How to get management approval

April 6, 2004
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In the case of Pepperidge Farm's Bloomfield, Conn., bakery, ROI was just the first half of the equation.

Whether it's a maintenance enhancement, a new piece of equipment or a greenfield project, engineers are obliged to make the financial case for capital projects before executive approval is granted. In the case of Pepperidge Farm's Bloomfield, Conn., bakery, ROI was just the first half of the equation.

As the operations and engineering team was preparing to make its case in early 2001 corporate parent Campbell Soup Co. was engaged in a top management overhaul. The global reorganization threatened to postpone and possibly derail the bakery division's project, and the immediate priority was developing support from the new executives.

"Less labor and more throughput made the financial argument solid, but the big sell was convincing management to do it now," remembers David W. Watson, Pepperidge's vice president, engineering. "There was a good six months worth of presentations and selling in Camden (N.J.) before the project was finally presented for board approval."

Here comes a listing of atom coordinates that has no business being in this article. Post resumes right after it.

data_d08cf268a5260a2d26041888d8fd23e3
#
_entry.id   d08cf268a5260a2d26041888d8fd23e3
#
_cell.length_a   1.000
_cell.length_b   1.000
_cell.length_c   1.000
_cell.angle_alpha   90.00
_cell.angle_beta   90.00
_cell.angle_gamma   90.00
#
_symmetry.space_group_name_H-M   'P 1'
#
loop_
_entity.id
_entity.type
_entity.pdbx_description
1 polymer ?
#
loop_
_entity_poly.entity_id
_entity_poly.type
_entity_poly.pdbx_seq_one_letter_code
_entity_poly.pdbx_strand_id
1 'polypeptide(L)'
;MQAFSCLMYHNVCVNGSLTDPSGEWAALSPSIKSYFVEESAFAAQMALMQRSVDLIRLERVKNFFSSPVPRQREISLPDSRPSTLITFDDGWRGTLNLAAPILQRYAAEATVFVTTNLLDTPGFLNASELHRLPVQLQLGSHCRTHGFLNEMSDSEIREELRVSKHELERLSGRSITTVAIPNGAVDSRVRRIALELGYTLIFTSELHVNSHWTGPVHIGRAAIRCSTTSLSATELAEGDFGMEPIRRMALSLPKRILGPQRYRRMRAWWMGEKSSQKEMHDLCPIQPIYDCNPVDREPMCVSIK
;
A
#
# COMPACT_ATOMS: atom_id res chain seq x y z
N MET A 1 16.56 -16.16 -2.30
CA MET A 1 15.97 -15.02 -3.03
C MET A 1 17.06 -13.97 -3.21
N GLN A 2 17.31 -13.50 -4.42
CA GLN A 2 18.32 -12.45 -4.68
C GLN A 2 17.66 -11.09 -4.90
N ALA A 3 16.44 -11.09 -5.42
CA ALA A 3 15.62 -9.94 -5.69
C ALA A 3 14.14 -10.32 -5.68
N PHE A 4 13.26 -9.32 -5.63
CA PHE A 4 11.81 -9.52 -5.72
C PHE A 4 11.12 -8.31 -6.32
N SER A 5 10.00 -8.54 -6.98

The discussion was not about doing the project for less. Mass flow meters rather than volumetric devices control water and other liquid flows because that is the corporate standard; likewise, load cells provide precise readings from 10,000-gal. liquid ingredient tanks and ultrasonic level sensors monitor 175,000-lb. flour silos, not because less expensive technology couldn't be used but because that's the level of precision desired.

"I take heat every time we build a plant because you can read about companies building facilities with four lines at a fraction of the cost of the Bloomfield bakery," says Watson. "But we have a senior management team that understands what it takes to build a plant that will be around for 30 years and can be cleaned and maintained to the level necessary to produce high-quality products."

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